The themes that would emerge in Butler’s later work were initiated in the Patternist series, most brilliantly in Wild Seed. These themes would become explicit in Xenogenesis (1987-1989). For example, the longevity of Doro and Anyanwu in Wild Seed dramatizes a historical, millennial vision that is repeated in the author’s later works.
The series is also demonstrative of the prevailing sobriety of Butler’s narratives. With the exception of the shape-shifting play of Anyanwu in Wild Seed, the novels present little potential for comedy. Instead, they tell grim tales of revolutionary portent, portraying humanity’s repeated acts of inhumanity through a history wherein this barbarism is not, Butler clearly hopes, the only choice. The tropes of these novels are violence, change, pain, the brief consolation of love, death, grief, phoenix-like rebirth, and renewed Sisyphean struggle. They relate the abuse of power by incompetent and immoral agencies—by parents, governments, and empires. They desperately interrogate the real history of humanity.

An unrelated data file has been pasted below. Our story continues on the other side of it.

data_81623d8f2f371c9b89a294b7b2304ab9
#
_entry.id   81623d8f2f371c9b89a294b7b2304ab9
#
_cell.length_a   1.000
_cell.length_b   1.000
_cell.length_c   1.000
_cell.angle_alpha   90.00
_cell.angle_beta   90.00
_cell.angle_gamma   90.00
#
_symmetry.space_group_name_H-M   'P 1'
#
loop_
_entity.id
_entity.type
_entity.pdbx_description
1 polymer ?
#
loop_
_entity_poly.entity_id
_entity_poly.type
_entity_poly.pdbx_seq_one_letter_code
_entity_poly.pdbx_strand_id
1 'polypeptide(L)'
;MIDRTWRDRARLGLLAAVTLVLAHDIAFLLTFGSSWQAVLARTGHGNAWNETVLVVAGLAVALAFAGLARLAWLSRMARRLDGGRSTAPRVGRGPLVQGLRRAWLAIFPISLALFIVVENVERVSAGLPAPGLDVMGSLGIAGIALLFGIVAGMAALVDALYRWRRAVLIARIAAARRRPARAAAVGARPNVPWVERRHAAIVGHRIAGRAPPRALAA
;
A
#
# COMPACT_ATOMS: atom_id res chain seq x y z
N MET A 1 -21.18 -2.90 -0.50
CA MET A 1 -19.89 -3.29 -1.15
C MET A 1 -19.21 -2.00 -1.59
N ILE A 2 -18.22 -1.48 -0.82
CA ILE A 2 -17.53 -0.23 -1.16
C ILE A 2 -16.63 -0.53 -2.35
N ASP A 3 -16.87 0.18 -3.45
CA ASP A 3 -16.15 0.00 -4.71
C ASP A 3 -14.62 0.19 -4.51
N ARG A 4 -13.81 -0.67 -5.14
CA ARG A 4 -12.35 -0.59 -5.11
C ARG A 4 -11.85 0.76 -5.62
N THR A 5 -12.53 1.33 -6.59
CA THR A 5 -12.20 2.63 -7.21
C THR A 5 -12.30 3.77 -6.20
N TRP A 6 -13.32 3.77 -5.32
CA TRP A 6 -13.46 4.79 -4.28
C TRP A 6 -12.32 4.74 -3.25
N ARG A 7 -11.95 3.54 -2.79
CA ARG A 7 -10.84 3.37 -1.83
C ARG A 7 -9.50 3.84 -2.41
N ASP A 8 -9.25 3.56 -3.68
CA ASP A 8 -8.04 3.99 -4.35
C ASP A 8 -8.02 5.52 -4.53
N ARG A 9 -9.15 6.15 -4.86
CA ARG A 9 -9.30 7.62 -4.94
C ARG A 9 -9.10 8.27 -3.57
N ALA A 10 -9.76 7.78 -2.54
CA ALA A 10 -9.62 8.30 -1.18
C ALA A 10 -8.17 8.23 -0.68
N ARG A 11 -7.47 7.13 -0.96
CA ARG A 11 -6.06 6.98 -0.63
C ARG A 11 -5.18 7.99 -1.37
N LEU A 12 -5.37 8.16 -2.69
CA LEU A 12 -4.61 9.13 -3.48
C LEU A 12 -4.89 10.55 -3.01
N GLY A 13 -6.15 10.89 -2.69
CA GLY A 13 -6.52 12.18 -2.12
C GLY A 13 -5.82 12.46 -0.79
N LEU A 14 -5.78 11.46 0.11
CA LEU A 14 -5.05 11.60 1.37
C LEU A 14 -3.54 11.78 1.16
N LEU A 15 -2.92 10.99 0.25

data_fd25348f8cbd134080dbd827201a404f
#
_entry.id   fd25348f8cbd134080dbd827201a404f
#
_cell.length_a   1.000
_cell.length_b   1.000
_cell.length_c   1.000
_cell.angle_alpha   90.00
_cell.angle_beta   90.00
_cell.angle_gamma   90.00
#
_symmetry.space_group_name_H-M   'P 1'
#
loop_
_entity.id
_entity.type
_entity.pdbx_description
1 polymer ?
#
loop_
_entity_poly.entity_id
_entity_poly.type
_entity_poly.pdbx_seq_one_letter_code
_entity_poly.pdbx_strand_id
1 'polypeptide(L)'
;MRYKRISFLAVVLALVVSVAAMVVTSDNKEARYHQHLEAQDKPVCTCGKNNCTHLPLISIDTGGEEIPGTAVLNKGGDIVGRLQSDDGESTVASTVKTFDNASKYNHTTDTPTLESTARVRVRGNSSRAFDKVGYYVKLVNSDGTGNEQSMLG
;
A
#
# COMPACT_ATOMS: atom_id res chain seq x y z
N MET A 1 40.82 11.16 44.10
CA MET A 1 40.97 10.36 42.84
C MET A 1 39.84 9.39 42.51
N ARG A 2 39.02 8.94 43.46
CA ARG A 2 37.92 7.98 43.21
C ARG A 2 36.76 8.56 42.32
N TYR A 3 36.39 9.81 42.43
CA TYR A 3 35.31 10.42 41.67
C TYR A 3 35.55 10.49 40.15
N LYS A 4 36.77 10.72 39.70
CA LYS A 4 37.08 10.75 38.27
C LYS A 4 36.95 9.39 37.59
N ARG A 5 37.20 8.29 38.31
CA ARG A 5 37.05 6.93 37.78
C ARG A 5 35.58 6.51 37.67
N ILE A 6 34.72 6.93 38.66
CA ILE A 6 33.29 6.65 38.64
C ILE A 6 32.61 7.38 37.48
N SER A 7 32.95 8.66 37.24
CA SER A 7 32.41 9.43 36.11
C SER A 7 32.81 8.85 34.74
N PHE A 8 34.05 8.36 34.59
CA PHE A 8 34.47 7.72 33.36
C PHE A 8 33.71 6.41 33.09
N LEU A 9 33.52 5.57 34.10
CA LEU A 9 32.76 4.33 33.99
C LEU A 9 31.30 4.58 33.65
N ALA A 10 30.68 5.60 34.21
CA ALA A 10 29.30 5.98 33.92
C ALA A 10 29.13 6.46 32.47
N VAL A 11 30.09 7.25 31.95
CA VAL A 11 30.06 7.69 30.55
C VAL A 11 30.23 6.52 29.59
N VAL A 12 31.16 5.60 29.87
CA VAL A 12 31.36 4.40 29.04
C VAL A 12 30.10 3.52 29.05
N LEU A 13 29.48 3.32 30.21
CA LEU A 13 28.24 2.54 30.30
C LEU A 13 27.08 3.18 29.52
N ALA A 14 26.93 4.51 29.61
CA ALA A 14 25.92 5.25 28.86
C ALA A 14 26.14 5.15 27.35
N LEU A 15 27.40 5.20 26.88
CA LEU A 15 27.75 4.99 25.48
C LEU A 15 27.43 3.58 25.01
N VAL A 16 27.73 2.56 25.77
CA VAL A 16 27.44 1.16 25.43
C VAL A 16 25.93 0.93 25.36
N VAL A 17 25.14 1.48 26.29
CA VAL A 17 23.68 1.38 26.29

Butler longs to find an exercise of power that does not corrupt. In the Patternist series, she begins the search for a solution to the problem she later named in Xenogenesis: nature’s chiastic strategy of putting intelligence at the service of hierarchical behavior. This strategy for Butler represents the ultimate amplification of natural selection, a virtual reification and apotheosis of dispassionate violence. It is what Doro represents in the Patternist series. Using her declared strategy of treating storytelling as a search for new possible realities, Butler crafts narratives that are crucibles in search of people and depicts species who practice sympathy and compassion with the existential other—the sexual, racial, species, evolutionary, and cosmological other. Her most heroic Patternist personality is Anyanwu, who identifies with creatures by“tasting” them and replicating their DNA in herself, thereby knowing them well enough that she can practically become them. Anyanwu’s behavior comes close to representing metaphorically the New Testament creed to love one’s neighbor as oneself. This creed represents the subtext of both Mind of My Mind and Butler’s later Parable novels.